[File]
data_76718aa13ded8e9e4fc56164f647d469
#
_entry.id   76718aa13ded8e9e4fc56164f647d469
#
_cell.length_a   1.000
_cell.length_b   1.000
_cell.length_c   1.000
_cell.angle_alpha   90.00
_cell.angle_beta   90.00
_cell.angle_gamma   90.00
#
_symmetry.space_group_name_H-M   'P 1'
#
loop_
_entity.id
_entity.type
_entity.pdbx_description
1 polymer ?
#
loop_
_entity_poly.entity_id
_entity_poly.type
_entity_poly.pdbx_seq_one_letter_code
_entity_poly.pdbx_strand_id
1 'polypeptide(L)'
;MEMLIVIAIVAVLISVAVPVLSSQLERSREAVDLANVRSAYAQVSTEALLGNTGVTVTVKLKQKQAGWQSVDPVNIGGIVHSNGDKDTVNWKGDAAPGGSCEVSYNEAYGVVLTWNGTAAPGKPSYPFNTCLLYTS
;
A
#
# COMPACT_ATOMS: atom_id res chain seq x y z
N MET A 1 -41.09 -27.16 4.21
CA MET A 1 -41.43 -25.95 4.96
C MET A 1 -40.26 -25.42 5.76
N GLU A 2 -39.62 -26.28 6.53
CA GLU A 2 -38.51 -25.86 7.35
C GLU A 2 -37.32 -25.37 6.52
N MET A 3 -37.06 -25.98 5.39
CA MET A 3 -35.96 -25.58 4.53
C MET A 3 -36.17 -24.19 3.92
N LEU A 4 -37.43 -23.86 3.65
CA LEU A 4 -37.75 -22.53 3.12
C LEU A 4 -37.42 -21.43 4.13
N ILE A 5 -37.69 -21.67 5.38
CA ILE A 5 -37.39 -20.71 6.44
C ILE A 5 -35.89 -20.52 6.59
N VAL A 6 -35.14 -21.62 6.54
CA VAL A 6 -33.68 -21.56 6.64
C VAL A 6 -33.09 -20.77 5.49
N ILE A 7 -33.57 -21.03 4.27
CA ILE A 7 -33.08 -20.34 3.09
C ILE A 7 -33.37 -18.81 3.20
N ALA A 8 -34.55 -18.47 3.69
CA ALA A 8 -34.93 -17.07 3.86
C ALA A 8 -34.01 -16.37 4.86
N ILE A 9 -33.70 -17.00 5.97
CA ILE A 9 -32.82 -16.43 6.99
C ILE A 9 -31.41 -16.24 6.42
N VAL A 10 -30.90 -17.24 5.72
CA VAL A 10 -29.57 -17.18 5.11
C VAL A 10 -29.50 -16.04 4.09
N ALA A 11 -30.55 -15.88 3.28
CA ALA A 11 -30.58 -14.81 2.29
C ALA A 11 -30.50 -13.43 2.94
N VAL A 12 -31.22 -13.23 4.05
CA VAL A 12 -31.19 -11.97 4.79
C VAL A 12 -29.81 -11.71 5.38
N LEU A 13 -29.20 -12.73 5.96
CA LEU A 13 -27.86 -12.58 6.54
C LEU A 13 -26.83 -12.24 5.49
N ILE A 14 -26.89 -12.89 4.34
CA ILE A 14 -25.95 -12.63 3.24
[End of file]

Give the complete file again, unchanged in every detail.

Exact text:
data_76718aa13ded8e9e4fc56164f647d469
#
_entry.id   76718aa13ded8e9e4fc56164f647d469
#
_cell.length_a   1.000
_cell.length_b   1.000
_cell.length_c   1.000
_cell.angle_alpha   90.00
_cell.angle_beta   90.00
_cell.angle_gamma   90.00
#
_symmetry.space_group_name_H-M   'P 1'
#
loop_
_entity.id
_entity.type
_entity.pdbx_description
1 polymer ?
#
loop_
_entity_poly.entity_id
_entity_poly.type
_entity_poly.pdbx_seq_one_letter_code
_entity_poly.pdbx_strand_id
1 'polypeptide(L)'
;MEMLIVIAIVAVLISVAVPVLSSQLERSREAVDLANVRSAYAQVSTEALLGNTGVTVTVKLKQKQAGWQSVDPVNIGGIVHSNGDKDTVNWKGDAAPGGSCEVSYNEAYGVVLTWNGTAAPGKPSYPFNTCLLYTS
;
A
#
# COMPACT_ATOMS: atom_id res chain seq x y z
N MET A 1 -41.09 -27.16 4.21
CA MET A 1 -41.43 -25.95 4.96
C MET A 1 -40.26 -25.42 5.76
N GLU A 2 -39.62 -26.28 6.53
CA GLU A 2 -38.51 -25.86 7.35
C GLU A 2 -37.32 -25.37 6.52
N MET A 3 -37.06 -25.98 5.39
CA MET A 3 -35.96 -25.58 4.53
C MET A 3 -36.17 -24.19 3.92
N LEU A 4 -37.43 -23.86 3.65
CA LEU A 4 -37.75 -22.53 3.12
C LEU A 4 -37.42 -21.43 4.13
N ILE A 5 -37.69 -21.67 5.38
CA ILE A 5 -37.39 -20.71 6.44
C ILE A 5 -35.89 -20.52 6.59
N VAL A 6 -35.14 -21.62 6.54
CA VAL A 6 -33.68 -21.56 6.64
C VAL A 6 -33.09 -20.77 5.49
N ILE A 7 -33.57 -21.03 4.27
CA ILE A 7 -33.08 -20.34 3.09
C ILE A 7 -33.37 -18.81 3.20
N ALA A 8 -34.55 -18.47 3.69
CA ALA A 8 -34.93 -17.07 3.86
C ALA A 8 -34.01 -16.37 4.86
N ILE A 9 -33.70 -17.00 5.97
CA ILE A 9 -32.82 -16.43 6.99
C ILE A 9 -31.41 -16.24 6.42
N VAL A 10 -30.90 -17.24 5.72
CA VAL A 10 -29.57 -17.18 5.11
C VAL A 10 -29.50 -16.04 4.09
N ALA A 11 -30.55 -15.88 3.28
CA ALA A 11 -30.58 -14.81 2.29
C ALA A 11 -30.50 -13.43 2.94
N VAL A 12 -31.22 -13.23 4.05
CA VAL A 12 -31.19 -11.97 4.79
C VAL A 12 -29.81 -11.71 5.38
N LEU A 13 -29.20 -12.73 5.96
CA LEU A 13 -27.86 -12.58 6.54
C LEU A 13 -26.83 -12.24 5.49
N ILE A 14 -26.89 -12.89 4.34
CA ILE A 14 -25.95 -12.63 3.24